Fishing & Boating News

Babe Winkelman Fishing .....September

Anglers are always arguing about which fish is "pound for pound" the strongest fighter.

by: Babe Winkelman, Babe Winkelman Productions

(Thursday, August 20,1998 - ) Anglers are always arguing about which fish is "pound for pound" the strongest fighter.

Actually, our lakes and rivers are full of fish that are toughas barbed wire. From the scrappy bluegill in the featherweight division to the acrobatic smallmouth bass in the lightweight class to powerful middleweights like musky and pike, there are lots of bona fide contenders for the pound-for-pound crown.

But when it comes to knockout power you can't beat a heavyweight, a fish so powerful it'll leave your forearms burning and your back a knot of twisted, achy musles.

After standing toe-to-toe with several white sturgeon in the 250-pound class, I figured those prehistoric monsters might be the heavyweight champ. When a 10-foot sturgeon makes a run it'll bend a broomstick-thick rod in half and stretch 120-pound line to the breaking point.

But there's another fish on the heavyweight list, one that could go 15 rounds with an armor-plated sturgeon. That fish is the halibut.

On my last trip to Alaska I stepped into the ring with a halibut of world-record proportions, a fish so strong it left me seeing stars, broke the captain's finger and required a small arm to bring to subdue.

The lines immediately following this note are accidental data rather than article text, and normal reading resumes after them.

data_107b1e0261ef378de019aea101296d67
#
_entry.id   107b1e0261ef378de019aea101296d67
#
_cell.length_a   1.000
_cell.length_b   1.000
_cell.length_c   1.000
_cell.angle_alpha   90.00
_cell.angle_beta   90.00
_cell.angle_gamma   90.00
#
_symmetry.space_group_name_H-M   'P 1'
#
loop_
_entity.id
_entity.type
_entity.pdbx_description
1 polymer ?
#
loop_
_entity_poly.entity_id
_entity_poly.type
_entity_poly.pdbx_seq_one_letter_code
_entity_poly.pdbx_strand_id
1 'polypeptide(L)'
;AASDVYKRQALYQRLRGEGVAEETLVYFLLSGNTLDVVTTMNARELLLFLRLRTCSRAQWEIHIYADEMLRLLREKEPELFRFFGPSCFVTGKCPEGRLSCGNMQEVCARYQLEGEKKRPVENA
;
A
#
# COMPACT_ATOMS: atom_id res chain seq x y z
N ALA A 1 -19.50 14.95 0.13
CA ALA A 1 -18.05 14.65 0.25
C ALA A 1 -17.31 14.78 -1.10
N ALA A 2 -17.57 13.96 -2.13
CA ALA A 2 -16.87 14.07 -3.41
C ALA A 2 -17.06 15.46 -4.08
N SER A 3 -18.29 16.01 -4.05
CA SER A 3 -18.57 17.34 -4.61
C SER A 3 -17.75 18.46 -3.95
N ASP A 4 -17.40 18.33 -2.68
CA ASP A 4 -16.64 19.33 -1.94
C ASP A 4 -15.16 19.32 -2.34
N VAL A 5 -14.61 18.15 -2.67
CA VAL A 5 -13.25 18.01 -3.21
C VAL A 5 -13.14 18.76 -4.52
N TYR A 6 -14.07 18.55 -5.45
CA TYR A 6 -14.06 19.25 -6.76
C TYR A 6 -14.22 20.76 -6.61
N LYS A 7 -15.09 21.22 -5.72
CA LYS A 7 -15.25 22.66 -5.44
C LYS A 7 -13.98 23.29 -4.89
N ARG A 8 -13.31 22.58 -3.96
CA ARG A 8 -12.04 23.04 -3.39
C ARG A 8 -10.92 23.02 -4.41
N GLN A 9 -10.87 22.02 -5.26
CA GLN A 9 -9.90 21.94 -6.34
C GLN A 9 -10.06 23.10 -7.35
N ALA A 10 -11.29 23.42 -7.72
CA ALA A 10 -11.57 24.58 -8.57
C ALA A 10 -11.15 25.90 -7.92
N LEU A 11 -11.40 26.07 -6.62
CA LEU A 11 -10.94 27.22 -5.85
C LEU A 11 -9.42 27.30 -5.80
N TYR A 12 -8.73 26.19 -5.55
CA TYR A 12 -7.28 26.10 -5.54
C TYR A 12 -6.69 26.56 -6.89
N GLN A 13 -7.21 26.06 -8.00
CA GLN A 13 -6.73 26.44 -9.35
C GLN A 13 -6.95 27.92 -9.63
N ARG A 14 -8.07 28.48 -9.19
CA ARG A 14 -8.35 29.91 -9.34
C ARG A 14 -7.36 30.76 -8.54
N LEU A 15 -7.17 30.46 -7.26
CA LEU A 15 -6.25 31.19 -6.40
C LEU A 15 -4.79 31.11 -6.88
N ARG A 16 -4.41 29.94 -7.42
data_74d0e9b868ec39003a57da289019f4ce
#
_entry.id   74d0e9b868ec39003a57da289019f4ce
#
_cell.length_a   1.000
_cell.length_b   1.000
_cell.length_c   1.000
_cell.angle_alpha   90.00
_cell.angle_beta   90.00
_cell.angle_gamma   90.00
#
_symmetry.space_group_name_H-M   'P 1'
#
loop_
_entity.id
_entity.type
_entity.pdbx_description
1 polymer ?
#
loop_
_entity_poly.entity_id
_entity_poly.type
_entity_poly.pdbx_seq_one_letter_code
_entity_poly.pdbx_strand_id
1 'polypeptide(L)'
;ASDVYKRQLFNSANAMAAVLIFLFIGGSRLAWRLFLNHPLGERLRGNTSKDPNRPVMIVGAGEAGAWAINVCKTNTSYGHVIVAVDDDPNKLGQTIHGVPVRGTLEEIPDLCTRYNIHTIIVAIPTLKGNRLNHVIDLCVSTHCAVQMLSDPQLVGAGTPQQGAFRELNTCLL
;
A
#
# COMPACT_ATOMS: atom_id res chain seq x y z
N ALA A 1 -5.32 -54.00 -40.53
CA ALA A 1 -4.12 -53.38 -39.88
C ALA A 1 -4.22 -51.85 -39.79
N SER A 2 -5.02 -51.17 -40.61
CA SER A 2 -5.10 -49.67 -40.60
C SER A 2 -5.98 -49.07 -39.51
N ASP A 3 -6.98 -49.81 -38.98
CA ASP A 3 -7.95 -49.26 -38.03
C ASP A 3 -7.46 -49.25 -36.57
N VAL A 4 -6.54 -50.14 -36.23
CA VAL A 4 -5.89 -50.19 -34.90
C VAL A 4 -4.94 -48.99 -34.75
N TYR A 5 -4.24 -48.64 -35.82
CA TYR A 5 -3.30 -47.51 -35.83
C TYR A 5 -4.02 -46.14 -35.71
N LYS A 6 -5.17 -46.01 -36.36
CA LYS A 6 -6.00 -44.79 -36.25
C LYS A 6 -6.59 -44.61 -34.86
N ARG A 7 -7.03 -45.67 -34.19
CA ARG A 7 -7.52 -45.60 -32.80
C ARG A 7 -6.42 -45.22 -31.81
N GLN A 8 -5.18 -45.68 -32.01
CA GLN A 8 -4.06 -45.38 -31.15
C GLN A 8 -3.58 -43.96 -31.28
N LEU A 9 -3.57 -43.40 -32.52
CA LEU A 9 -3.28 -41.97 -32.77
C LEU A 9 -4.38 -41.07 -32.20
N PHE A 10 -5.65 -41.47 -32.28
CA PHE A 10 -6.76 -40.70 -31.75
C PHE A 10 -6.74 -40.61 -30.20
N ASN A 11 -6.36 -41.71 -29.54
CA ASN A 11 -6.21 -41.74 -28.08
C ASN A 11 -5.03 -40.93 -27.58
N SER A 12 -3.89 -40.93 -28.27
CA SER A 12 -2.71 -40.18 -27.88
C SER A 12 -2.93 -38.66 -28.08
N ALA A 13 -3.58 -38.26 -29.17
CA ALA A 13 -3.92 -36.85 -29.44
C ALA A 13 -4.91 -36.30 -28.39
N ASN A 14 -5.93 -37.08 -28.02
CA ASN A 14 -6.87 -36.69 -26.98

It happened at Unalga Pass, a narrow opening between the islands of Unalga and Unalaska in the Aleutian chain. We were aborad the Shure Good with under the command of Capt. Kiwi Thompson, as affable transplant from Australia.

We'd been catching 30 to 40 smaller fish a day. He knew just the spot. The first one caught there weighed 150 pounds. I was still shaking the sknots out of my forearms when I hooked another, one that felt more like a submarine.

The halibut that skimmed the surface three hours later was the biggest I'd ever seen. The crew estimated it at better than 300 pounds. Cap'n Kiwi harpooned the sea monster and rapped the rope around his gloved hands to haul it over the side of the boat. The halibut had other ideas. It began bucking like a rodeo bull, snapping Kiwi's left index finger like a matchstick. It took the cres of two boats to finally subdue the big fish.

Eight hours later, after it had regurgitated a 10-pound octopus tentacle and lay in the bottom of the camera boat all day, my trophy tipped the scales at 411 pounds, just 48 pounds shy of the existing world record. Kiwi figured that had we weighed the fish sooner, it might have been closet the record.

Record or not, it was one of the most powerful fish I ever battled, a bona fide contender for the heavyweight crown.

Tune into Babe Winkelman's award-winning television show "Outdoor Secrets" on Superstation WGN at 1:00 a.m. Friday night, 9:00 a.m. Saturday morning and 2:30 a.m. Saturday night (all Central). For information regarding Babe Winkelman's new club, "Society of Outdoor Sportsmen," call toll free 1-800-333-0471 (Monday-Friday 8:00 am 0 5:00 pm Central) or write S.O.S., P. O. Box 407, Brainerd, MN 56401.